Yasmeen Lari (1941-) is Pakistan's first female architect and received the Royal Gold Medal in 2023, the first recipient King Charles III approved in his newly established reign. The award is given to some with a significant influence on architecture. After receiving the award, Lari said, "I never imagined that as I focus on my country's most marginalized people—venturing down uncharted vagabond pathways—I could still be considered for the highest honors in the architectural profession." And she concluded, "Totally delighted." [12]The award was based on her work to create emergency shelters and housing for Pakistan's people devastated by earthquakes, floods, and conflicts. Lari created simple designs to rebuild from the available debris of disasters. She worked with a foundation to build 50,000 accessible dwellings from found materials, focusing on low cost and zero carbon. Previously, Lari received an award for designing and implementing a smokeless cooking device made from mud and quickly constructed by local people, an alternative to the polluting stoves generally used by Pakistanis.

    Lari's life as a child was focused on her father and his work on development projects in different cities where she was exposed to architecture. As a teenager, she went to school in London, followed by attending Oxford Brookes University in the School of Architecture. After graduating in 1964, Lari and her husband returned to Pakistan, where she opened her own company. The time was difficult as construction site workers constantly challenged her authority and expertise because she was a woman. She built a successful architectural career designing office buildings, hotels, and apartments. The latter part of her career was spent with her Heritage Foundation to help people restore their lives, dignity, and homes after disasters. Lari called it "Barefoot social architecture," using naturally available materials of mud, bamboo, and recycled materials. She also set up training programs to educate local people on building safer, inexpensive dwellings with their own hands. Lari's concepts are the opposite of the usual "international colonial charity model that believes in treating people as victims, giving them handouts, telling them to use concrete and all kinds of materials that are going to be even more destructive to the planet." [13] She believes that the approach does not work.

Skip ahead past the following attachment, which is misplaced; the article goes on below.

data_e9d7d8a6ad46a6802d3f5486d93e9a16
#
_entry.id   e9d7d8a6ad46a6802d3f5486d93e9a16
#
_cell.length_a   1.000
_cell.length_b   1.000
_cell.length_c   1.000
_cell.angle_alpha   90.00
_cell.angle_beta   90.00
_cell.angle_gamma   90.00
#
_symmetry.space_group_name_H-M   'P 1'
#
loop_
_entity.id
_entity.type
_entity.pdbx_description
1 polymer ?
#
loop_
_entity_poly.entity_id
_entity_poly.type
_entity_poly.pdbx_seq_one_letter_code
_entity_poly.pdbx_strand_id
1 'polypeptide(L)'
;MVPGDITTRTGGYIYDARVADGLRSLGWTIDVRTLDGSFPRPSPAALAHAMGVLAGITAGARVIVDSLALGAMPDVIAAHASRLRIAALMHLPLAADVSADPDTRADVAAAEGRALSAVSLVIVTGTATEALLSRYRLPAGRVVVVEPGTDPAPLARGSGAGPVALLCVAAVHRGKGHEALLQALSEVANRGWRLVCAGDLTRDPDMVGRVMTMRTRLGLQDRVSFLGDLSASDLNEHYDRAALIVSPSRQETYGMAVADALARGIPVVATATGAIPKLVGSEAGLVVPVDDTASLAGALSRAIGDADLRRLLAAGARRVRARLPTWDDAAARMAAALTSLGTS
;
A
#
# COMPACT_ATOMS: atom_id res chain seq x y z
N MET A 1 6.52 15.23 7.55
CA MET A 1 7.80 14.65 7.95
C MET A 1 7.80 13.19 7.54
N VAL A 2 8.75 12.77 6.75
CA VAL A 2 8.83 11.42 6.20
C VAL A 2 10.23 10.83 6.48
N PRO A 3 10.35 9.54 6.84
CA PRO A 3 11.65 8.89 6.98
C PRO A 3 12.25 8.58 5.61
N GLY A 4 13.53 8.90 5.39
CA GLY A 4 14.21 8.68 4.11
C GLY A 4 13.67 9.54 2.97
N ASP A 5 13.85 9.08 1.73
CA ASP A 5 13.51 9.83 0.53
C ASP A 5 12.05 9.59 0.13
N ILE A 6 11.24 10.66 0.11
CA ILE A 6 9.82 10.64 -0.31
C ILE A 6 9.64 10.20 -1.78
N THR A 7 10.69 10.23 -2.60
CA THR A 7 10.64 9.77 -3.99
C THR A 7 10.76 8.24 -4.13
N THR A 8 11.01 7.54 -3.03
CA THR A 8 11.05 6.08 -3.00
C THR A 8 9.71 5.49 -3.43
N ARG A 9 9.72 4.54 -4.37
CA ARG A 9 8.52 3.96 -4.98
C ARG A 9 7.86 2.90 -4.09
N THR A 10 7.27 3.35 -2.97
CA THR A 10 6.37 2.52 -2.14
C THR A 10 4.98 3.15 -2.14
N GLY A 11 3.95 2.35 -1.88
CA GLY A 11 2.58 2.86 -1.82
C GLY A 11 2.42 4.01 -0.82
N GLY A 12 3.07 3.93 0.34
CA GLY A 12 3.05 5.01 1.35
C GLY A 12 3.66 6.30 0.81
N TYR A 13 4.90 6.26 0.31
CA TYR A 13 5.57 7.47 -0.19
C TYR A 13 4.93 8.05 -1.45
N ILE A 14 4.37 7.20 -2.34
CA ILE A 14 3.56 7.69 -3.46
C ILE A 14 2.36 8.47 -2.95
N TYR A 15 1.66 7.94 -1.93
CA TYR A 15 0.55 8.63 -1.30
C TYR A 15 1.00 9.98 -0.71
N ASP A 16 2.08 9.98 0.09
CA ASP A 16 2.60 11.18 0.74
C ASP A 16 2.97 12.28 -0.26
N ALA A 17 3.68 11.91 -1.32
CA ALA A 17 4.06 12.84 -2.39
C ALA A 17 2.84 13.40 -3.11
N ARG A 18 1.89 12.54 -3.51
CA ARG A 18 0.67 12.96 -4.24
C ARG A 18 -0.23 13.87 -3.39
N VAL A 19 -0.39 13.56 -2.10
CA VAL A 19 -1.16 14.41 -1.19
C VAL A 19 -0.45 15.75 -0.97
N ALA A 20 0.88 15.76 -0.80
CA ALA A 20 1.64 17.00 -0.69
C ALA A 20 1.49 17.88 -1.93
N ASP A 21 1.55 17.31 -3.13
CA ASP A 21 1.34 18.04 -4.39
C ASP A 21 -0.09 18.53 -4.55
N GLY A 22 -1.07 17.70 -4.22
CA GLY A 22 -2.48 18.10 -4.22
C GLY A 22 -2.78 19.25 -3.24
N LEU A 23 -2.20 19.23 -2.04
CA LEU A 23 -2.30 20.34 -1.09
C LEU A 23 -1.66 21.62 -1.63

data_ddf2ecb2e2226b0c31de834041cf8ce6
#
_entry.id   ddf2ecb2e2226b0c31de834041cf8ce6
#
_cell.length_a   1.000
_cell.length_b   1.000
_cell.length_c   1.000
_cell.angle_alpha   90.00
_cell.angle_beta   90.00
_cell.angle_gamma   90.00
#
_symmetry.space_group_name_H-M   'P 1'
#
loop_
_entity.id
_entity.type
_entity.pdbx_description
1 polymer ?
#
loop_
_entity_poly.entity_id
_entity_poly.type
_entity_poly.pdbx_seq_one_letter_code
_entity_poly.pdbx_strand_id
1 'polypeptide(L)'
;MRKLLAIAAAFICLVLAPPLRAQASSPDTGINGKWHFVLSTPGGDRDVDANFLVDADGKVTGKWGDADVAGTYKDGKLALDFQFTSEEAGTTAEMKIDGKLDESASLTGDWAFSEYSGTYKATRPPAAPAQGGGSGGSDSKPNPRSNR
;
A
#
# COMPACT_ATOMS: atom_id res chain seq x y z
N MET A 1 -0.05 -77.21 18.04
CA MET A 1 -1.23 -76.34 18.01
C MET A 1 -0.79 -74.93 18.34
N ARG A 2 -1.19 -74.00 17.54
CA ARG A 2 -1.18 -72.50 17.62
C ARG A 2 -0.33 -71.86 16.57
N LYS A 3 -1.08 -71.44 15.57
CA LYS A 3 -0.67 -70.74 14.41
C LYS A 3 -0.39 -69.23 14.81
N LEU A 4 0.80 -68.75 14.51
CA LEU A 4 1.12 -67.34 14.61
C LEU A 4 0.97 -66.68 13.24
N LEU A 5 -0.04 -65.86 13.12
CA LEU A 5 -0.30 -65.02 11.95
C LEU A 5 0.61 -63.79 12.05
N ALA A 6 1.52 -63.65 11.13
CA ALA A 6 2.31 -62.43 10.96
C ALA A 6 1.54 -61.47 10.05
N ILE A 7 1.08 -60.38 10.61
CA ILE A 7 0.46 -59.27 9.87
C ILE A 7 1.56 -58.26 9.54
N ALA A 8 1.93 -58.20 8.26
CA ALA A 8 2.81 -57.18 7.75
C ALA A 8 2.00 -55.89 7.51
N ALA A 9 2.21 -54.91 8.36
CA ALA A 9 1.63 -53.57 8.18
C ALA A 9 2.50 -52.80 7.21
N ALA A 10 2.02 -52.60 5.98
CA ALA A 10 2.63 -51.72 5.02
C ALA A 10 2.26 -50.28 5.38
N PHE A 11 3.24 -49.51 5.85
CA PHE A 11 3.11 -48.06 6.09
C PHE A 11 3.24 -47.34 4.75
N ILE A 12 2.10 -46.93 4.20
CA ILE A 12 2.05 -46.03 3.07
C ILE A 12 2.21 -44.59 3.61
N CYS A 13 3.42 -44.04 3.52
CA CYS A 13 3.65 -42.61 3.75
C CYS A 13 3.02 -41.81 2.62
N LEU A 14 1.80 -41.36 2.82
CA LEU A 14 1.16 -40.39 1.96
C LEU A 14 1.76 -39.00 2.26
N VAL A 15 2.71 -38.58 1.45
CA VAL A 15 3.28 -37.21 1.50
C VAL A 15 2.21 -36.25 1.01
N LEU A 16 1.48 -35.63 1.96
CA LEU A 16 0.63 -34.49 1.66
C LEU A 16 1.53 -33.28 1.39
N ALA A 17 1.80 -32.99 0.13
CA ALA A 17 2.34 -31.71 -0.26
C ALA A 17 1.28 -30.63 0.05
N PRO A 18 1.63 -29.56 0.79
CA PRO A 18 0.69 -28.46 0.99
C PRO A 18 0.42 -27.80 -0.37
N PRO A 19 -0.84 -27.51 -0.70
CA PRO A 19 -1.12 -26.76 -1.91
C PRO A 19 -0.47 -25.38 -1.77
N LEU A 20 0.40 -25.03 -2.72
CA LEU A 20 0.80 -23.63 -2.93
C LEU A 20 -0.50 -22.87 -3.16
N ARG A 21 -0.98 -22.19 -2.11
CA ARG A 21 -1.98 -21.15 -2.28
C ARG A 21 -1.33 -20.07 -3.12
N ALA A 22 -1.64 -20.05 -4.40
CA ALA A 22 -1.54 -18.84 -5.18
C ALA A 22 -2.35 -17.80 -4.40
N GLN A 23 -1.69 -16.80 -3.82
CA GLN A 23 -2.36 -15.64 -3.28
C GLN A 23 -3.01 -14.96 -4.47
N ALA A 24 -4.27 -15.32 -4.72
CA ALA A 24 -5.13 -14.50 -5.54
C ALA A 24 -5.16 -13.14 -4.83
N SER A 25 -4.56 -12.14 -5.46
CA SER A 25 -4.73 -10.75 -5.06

Since 2010, Pakistan has endured multiple significant floods and earthquakes, destroying the homes of already impoverished people. Lari believed the usual tents sent by charity groups to house people were not long-lasting and did not fit with the people's lifestyles. Lari designed shelters or living places (10.5.17) made from bamboo, mud, and lime, locally sourced, sustainable materials. The latched roofs and supporting bamboo poles were constructed first, followed by mud/lime bricks. The walls were covered with smoothed mud and frequently decorated with local designs. A family could build one or more of the structures. The building could be built on stilts for flood-prone areas, mud floors, or platforms. The people were trained in simple construction techniques and could create their housing. Thousands of these styles of houses have been constructed in Pakistan. The video is a TED Talk by Lari.

    mud brick building in a hexagon shape with thatched roofing
    Figure \(\PageIndex{17}\): Pakistan dwellings (CC BY 3.0)
    Interactive Element: Yasmeen Lari

    Award-winning architect and humanitarian Yasmeen Lari says it's time to redesign foreign aid to promote self-reliance rather than dependence on handouts. As Pakistan's first female architect, Yasmeen led a glittering career designing government complexes and major landmarks. After retiring, she shifted her focus to building sustainable low-cost homes in some of Pakistan's poorest areas, and shares her passion for how to deliver social and ecological justice through architecture. Yasmeen Lari is a world-famous pioneer of zero carbon architecture and designer of over 50,000 zero carbon, low-cost homes in her home country of Pakistan. Yasmeen Lari qualified as Pakistan's first female architect in 1963, and lives in Karachi. She rose to become a nationally famous 'starchitect' during her early career. Since her official retirement from architectural practice in 2000, her UN-recognised charity' Heritage Foundation Pakistan' has built thousands of zero carbon homes for some of the poorest rural villages in Pakistan. She was awarded the Fukuoka Prize in 2016, and the Jane Drew prize in 2020. This talk was given at a TEDx event using the TED conference format but independently organized by a local community.

    [9] Retrieved from:

     [13] Shigeru Ban named 2014 Pritzker Prize Winner"ArchDaily.



    [12] Retrieved from